Question about 2003 Suzuki Aerio

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Brake bleeding causes loss of vaccum

Was bleeding brakes on my 2003 suzuki aerio sx. Lifed all four tires off found the brake bleeder valve. Each had a cap on it. As my friend pushed down on the brakes, i went to each one and loosened the nipple to get air bubbles out, and before he lift up the brake peddle, closed off the nipple. All the while doing this, making sure the brake master cylinder was keeping plenty of brake fluid as to not allow any air to enter the lines. Eventually, I bled all the bubbles out and all that was coming out was a solid stream of brake fluid. This is how I bled brake fluid on all my much older cars, but when I did this Suzuki this way, it was all worse than when I started. I then tried the exact same process with the car idling and turned on, thinking that some pump must push the fluid. Same results. I have to press the peddle many times then press down or it feels super mushy and the brake pedal hits the floor. Please help.

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  • Suzuki Master
  • 6,826 Answers

I would try to bench bleed the master cylinder.

Posted on Jul 21, 2010

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Brake pedal goes all the way down to the floor after I bleed all four wheels. Did I get all the air out of the line or is it something else?


Did this problem occur after the bleeding procedure or was the bleeding procedure performed to correct this issue? There should be no air in the system unless a brake line was changed/opened or the master cylinder was empty. Sounds as if the master cylinder is defective.

Dec 05, 2015 | 2003 Suzuki Aerio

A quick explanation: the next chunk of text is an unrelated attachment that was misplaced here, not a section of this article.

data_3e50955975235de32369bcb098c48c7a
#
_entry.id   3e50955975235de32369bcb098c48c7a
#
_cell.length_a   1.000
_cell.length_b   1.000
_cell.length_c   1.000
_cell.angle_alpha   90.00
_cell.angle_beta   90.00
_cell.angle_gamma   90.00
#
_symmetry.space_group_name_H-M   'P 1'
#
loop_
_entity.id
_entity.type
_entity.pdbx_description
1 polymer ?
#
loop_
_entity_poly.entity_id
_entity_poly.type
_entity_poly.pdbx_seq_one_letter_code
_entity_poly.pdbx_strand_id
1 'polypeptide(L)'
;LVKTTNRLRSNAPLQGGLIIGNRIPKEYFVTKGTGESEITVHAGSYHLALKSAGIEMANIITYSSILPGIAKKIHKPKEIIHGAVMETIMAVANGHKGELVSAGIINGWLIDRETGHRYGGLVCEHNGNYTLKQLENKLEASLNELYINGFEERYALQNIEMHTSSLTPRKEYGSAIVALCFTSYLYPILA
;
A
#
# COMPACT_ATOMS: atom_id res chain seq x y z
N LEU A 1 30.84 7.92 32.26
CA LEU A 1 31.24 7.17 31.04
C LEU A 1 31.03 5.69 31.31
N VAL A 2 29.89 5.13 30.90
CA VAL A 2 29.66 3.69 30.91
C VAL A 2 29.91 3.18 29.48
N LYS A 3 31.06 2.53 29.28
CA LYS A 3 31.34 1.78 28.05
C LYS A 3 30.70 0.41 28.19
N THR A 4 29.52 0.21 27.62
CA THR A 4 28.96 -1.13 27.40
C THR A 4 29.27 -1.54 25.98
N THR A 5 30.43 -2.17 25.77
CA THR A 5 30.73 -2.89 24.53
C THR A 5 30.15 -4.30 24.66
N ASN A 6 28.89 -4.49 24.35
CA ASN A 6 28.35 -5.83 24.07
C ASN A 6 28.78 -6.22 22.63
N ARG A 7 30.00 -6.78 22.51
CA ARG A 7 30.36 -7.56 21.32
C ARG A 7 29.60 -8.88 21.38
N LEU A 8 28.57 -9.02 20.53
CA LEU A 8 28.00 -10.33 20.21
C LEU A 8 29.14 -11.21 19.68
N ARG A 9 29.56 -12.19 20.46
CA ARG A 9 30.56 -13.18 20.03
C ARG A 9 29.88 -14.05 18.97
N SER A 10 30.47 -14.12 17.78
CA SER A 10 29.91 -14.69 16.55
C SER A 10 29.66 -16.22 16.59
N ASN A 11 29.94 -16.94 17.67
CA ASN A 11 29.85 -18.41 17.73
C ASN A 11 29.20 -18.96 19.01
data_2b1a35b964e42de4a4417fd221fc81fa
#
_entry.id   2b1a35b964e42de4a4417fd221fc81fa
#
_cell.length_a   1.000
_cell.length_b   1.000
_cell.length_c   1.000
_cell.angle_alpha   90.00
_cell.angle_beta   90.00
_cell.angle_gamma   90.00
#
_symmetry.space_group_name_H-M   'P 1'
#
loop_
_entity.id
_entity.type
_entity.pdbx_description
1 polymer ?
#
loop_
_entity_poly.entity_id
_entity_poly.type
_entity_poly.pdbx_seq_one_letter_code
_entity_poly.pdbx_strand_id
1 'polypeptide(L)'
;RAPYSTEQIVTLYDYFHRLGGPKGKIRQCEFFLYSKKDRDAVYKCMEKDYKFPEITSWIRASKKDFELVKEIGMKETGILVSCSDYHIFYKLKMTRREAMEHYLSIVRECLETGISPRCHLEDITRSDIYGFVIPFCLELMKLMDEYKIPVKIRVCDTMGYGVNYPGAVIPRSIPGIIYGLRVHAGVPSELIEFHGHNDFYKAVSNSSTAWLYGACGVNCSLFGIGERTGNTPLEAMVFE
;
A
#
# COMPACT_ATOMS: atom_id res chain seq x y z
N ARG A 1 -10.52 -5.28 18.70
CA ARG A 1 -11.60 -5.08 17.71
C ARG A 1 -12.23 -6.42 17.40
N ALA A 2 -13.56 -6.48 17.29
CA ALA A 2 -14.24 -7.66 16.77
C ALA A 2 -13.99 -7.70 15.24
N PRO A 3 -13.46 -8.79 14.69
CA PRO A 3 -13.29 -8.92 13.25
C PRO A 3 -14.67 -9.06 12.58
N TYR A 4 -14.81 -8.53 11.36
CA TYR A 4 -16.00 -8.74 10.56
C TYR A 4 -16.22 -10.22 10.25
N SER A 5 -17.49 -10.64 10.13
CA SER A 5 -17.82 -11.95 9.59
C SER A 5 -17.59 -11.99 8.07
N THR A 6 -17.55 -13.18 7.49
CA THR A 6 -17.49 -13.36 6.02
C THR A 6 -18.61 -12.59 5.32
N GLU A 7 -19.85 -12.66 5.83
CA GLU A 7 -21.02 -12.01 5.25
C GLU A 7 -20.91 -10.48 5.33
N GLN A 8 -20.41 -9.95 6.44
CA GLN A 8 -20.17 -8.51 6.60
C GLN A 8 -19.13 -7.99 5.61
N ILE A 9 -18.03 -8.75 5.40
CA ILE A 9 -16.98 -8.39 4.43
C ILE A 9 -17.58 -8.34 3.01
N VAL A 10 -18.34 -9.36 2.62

1 Answer

Cant get breaks on my 2002 blazer ather break lane breaks


After you fix a brake line, you need to bleed the line. There is air in the line that needs to be bleed out of the line. Make sure the vehicle is not running, totally shut off. First - find which tire the brake line goes to that you just fixed. Two - then have someone in the vehicle pumping the brake three times, then on the third time, have them hold the brake to floor. Three - open the bleeder valve on the brake caliper of the tire that the brake line goes to.(Note - You need the tire off the vehicle to do this.) Four - once the the bleeder valve is opened, and all the brake fluid, and air comes out, close the bleeder valve and repeat the whole process several more time. Each time you bleed the brake line you are releasing the air in the line, and creating pressure with just fluid in the line. Usually three to four tries of bleeding the line will solve the air in the brake line problem and your brake pedal will become hard.

Mar 22, 2014 | 2002 Chevrolet Blazer

1 Answer

Proportioning valve 1988 f350


The reason is, you have a rear anti lock brake system. The anti lock valve is located on the frame just underneath the brake master. It is called a RABS valve. Almost impossible to bleed. But it can be done. A dealer has a tool that plugs into the RABS valve which activates the valve constantly moving the valve back and forth. This will then push all fluid and air out of your open bleeder screws in the rear.